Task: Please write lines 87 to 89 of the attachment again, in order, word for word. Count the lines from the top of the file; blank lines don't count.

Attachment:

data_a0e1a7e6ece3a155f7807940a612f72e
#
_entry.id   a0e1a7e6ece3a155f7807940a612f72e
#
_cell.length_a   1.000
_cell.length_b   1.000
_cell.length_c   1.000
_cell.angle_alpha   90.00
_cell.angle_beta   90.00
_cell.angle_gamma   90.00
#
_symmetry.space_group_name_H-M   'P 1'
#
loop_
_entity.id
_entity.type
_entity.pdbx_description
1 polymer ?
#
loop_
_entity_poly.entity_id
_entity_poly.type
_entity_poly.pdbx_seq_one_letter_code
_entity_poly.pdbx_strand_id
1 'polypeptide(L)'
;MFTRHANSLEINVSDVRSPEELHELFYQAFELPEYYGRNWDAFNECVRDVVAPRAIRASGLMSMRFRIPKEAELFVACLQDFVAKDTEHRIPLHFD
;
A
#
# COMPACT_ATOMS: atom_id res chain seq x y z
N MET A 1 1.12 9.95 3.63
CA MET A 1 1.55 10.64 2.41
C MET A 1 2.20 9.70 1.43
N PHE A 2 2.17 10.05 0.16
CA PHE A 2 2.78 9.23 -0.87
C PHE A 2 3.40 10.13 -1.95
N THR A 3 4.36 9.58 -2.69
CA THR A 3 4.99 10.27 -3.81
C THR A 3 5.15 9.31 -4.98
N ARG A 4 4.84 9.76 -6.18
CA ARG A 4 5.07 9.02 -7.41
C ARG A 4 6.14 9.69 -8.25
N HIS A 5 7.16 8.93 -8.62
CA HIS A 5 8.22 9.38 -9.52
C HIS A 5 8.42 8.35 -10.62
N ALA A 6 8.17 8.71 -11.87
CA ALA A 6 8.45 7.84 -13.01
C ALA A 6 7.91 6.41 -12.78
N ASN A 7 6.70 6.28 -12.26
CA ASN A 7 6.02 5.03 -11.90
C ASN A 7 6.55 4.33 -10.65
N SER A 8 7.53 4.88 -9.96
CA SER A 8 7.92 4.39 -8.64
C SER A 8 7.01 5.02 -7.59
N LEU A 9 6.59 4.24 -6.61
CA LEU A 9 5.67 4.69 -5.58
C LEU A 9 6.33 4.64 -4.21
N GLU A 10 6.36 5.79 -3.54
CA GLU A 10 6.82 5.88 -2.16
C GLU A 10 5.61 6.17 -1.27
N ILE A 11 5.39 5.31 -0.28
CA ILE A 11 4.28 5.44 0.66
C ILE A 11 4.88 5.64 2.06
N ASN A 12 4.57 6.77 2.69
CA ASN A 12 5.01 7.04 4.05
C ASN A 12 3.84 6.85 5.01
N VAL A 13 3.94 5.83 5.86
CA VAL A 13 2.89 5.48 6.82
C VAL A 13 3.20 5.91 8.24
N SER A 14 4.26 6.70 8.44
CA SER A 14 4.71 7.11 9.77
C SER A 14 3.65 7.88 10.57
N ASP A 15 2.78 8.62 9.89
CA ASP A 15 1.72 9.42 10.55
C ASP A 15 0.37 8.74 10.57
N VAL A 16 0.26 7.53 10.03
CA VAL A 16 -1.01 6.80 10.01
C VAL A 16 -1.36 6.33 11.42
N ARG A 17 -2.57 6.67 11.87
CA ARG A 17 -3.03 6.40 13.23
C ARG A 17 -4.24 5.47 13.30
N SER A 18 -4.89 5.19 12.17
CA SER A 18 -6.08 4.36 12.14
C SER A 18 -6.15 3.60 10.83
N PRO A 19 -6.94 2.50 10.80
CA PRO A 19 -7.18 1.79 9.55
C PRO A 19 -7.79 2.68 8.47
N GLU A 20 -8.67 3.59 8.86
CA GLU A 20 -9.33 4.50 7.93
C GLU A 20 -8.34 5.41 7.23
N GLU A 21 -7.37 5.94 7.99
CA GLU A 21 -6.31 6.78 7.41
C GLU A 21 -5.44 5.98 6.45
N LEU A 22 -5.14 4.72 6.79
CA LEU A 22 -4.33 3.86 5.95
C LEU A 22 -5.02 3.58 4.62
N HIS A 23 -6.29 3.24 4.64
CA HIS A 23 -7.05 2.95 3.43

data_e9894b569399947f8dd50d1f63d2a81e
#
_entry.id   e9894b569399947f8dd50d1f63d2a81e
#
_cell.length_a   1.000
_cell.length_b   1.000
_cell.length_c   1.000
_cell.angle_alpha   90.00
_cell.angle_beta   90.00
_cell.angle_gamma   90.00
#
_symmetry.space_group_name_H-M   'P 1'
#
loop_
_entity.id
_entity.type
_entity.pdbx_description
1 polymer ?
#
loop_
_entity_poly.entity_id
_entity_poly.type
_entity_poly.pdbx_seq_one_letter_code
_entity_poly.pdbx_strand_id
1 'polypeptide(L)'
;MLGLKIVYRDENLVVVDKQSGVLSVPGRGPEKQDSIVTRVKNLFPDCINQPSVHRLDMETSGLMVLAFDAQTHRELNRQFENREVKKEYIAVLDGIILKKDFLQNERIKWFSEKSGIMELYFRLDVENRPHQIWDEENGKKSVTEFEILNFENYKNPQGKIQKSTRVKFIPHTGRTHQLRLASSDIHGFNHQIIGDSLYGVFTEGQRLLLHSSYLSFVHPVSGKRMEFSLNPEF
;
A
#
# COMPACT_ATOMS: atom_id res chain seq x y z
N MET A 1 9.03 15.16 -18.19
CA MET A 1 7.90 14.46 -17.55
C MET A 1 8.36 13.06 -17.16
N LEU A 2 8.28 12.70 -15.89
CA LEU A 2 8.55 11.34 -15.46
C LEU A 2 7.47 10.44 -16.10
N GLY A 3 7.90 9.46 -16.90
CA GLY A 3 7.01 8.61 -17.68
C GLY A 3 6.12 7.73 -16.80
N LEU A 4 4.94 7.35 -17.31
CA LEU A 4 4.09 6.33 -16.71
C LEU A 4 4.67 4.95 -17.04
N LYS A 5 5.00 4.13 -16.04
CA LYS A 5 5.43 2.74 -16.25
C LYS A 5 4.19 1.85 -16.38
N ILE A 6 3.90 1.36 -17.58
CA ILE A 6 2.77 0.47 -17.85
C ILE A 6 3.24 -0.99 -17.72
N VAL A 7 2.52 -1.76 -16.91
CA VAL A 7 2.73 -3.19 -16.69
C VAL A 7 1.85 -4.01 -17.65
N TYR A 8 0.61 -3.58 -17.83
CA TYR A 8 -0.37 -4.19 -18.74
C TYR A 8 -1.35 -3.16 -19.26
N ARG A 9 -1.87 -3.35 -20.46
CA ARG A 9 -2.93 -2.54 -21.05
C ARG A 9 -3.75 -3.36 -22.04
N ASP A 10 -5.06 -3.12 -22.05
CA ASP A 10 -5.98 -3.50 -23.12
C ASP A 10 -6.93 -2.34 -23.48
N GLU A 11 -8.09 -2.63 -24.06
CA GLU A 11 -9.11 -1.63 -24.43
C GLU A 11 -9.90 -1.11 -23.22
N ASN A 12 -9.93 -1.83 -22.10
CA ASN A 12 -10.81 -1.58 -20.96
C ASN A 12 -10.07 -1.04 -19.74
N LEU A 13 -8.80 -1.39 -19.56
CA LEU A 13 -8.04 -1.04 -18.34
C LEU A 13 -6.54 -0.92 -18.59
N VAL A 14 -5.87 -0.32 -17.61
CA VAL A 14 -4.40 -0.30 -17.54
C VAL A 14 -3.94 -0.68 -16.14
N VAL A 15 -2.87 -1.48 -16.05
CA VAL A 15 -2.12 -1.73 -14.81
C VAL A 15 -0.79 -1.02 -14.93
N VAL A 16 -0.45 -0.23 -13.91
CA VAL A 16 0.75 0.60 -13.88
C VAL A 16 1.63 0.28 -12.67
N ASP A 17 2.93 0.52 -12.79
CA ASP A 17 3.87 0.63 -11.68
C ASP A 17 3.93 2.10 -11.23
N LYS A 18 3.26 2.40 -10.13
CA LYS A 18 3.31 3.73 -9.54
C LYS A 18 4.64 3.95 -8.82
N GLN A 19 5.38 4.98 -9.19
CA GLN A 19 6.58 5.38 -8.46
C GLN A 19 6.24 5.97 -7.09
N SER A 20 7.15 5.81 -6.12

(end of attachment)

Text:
C PRO A 19 -7.79 2.68 8.47
N GLU A 20 -8.67 3.59 8.86
CA GLU A 20 -9.33 4.50 7.93